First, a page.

June 28, 2006

Emotional factors may contribute to stuttering

By Amy Norton

NEW YORK (Reuters Health) - Preschoolers who stutter may
have more difficulty controlling their emotions than other
children their age, a study has found -- suggesting that
emotional factors contribute to the speech disorder.

Stuttering is a common speech problem that typically
becomes apparent between the ages of 2 and 5 years old.
Children may repeat or draw out words or parts of words, or
have difficulty beginning a word.

The exact cause of stuttering is unknown, but it probably
involves a "complex interaction" between genes and environment,
said Dr. Edward G. Conture, a professor of hearing and speech
sciences at Vanderbilt University in Nashville and a co-author
of the new study.

Stuttering is believed to have a strong genetic component,
as it often runs in families. But it has also long been
suspected that emotional development may contribute to the
disorder, Conture told Reuters Health.

In his team's study, published in the Journal of
Communication Disorders, preschoolers who stuttered were
typically more excitable than their peers with normal speech,
and tended to have a harder time calming down or shifting their
attention away from a stressful situation.

The findings are based on reports from parents of 65
preschoolers who stuttered and 56 children who did not. Both
groups of parents completed a standardized questionnaire on
child behavior.

Three general differences between the two groups emerged,
Conture said. Children who stuttered showed greater emotional
"reactivity" to everyday stresses, like having a toy taken
away; it took them longer to settle down once they were excited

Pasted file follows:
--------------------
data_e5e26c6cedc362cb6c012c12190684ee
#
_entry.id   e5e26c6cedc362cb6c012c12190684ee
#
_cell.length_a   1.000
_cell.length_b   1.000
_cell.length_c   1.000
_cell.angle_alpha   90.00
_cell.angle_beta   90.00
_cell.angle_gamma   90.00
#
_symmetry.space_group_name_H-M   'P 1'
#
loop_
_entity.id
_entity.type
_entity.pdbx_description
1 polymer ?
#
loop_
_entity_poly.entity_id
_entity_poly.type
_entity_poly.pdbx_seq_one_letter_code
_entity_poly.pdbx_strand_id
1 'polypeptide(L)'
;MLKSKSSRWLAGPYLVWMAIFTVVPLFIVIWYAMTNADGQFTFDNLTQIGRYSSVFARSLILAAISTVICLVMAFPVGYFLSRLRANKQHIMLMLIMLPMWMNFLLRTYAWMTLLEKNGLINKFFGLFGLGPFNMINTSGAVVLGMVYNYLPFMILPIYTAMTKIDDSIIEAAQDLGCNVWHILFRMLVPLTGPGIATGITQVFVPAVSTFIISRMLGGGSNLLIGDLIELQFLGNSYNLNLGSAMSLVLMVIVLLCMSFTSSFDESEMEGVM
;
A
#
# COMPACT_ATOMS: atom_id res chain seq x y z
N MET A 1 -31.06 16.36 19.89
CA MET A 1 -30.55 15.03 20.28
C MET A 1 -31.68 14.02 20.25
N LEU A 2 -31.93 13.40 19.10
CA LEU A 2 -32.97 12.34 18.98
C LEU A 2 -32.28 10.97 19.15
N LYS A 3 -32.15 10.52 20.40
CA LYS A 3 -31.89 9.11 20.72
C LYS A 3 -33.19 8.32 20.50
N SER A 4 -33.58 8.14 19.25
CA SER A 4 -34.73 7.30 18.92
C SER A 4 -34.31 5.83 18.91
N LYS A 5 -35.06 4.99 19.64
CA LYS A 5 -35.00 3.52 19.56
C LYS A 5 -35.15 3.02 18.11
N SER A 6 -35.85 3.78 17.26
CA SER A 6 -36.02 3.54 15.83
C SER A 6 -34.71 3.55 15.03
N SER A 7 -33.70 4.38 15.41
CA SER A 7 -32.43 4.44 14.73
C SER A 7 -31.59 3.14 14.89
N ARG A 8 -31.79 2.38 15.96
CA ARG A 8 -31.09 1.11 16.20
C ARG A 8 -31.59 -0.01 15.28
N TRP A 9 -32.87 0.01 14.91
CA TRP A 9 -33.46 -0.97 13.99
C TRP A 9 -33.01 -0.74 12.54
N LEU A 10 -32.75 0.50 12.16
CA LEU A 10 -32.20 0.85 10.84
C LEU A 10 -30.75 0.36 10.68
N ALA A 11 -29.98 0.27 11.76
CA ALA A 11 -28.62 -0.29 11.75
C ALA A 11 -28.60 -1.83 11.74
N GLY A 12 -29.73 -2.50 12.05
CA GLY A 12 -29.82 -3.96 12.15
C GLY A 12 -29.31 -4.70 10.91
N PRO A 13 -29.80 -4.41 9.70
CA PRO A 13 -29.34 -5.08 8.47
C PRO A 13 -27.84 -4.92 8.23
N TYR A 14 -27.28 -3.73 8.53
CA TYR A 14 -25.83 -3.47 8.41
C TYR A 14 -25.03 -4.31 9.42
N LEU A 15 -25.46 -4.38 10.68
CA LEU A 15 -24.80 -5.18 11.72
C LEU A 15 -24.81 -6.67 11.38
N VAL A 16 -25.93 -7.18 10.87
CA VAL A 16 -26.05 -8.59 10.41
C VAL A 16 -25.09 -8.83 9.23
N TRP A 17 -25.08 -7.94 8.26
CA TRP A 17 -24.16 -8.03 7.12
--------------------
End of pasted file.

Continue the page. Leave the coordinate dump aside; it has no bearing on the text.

or upset; and they were less adept at shifting their attention
away from the stressor, often becoming fixated on it instead.

The researchers suspect that poor attentional control,
leading to higher levels of emotional reactivity may contribute
to the development of stuttering in children who are
predisposed to the speech problem.

Conture said the findings are in line with what parents
often tell their child's doctor or speech therapist: that
emotional outbursts or excitement seem to trigger stuttering
episodes. He said parents should tell their health care
provider if they notice that their child regularly has strong
emotional reactions to everyday challenges or changes in their
daily routine.

Parents may be able to help their child by demonstrating
ways to calmly cope with stressful situations, according to
Conture. He also noted that children can have difficulty
controlling not only negative emotions, but excitement over
positive events as well; so it may not be a good idea, he said,
to tell your child about a trip to Disney World months

No one knows yet whether helping children better regulate
their emotions will aid their stuttering problems, but Conture
said the current findings "tell us this is something we should
look at."

He also emphasized that parents should not feel guilty
about any role emotional control might play in stuttering.
"There is no evidence that parents cause their children to
stutter," Conture said.

SOURCE: Journal of Communication Disorders, June 2006,